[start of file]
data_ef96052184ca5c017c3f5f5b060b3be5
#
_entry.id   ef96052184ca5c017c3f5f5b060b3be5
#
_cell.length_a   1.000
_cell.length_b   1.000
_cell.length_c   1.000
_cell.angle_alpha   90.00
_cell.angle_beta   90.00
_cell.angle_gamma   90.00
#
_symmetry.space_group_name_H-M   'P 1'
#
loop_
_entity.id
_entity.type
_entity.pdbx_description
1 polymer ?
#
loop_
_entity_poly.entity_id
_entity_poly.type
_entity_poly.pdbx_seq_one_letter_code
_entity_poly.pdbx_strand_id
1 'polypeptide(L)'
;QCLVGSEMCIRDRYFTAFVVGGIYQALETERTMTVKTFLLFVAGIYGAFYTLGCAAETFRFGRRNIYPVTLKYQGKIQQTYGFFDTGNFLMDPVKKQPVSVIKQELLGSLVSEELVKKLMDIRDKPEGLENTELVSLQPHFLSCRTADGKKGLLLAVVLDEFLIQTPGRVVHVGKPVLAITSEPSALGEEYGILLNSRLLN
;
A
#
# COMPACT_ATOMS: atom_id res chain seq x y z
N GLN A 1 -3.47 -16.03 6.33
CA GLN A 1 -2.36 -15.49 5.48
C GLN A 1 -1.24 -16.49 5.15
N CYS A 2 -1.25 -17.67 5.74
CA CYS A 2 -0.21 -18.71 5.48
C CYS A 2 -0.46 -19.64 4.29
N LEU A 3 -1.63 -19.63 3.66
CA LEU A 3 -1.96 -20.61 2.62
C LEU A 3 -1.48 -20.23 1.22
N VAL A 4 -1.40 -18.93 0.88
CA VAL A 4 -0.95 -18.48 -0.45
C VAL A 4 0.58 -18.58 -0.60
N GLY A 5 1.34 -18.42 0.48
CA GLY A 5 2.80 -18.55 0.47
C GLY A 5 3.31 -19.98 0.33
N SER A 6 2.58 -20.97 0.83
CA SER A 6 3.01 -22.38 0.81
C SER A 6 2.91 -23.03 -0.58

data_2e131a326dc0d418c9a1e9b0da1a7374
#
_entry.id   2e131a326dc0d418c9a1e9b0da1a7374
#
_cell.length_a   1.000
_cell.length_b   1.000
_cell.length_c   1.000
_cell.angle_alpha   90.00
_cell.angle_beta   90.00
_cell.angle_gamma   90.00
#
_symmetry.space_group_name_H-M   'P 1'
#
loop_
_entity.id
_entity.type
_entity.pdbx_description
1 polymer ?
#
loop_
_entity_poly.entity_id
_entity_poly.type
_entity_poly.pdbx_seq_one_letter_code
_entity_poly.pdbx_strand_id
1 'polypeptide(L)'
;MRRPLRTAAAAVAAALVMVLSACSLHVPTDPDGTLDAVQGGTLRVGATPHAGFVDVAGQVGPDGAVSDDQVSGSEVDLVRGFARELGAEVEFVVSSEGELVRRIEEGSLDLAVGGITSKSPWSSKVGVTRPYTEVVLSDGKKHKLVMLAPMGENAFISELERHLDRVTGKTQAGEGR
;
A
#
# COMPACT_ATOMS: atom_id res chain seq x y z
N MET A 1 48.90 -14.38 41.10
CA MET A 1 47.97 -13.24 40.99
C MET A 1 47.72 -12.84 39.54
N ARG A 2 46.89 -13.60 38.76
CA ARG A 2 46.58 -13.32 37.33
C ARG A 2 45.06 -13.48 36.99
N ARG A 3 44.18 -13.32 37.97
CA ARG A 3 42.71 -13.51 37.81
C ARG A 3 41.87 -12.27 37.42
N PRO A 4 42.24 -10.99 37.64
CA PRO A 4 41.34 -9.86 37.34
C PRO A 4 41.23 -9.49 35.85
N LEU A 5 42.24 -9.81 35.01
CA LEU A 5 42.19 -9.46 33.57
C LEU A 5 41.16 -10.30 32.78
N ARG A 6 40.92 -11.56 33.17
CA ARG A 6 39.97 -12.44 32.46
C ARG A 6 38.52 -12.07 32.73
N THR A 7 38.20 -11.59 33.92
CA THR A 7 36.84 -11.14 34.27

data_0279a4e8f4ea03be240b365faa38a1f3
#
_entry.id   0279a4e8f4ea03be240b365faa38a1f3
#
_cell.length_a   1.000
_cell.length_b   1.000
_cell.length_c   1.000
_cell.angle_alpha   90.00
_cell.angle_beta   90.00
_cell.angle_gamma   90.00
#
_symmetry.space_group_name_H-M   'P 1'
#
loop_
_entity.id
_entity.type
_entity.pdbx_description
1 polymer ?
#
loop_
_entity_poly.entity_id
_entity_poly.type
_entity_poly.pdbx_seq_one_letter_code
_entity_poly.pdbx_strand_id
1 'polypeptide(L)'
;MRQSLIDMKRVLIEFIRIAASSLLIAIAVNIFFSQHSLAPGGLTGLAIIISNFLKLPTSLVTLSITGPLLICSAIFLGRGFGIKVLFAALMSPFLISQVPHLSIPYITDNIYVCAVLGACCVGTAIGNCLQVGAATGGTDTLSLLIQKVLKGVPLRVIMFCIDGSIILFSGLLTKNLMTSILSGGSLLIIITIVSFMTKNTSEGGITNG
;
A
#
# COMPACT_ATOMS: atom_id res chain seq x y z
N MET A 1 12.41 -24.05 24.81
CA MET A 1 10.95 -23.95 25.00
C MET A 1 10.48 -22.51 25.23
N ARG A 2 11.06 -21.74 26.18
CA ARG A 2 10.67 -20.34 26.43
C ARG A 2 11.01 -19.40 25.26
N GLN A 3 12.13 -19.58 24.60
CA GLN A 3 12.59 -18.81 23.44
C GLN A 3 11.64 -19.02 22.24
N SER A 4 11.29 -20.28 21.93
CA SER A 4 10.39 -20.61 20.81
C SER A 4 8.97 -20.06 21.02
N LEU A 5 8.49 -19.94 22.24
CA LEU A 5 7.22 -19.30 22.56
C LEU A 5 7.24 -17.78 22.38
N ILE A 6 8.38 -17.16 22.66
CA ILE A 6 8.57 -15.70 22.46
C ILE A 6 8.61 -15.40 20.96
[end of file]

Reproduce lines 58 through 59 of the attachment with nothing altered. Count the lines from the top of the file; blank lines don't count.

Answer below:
_cell.angle_gamma   90.00
#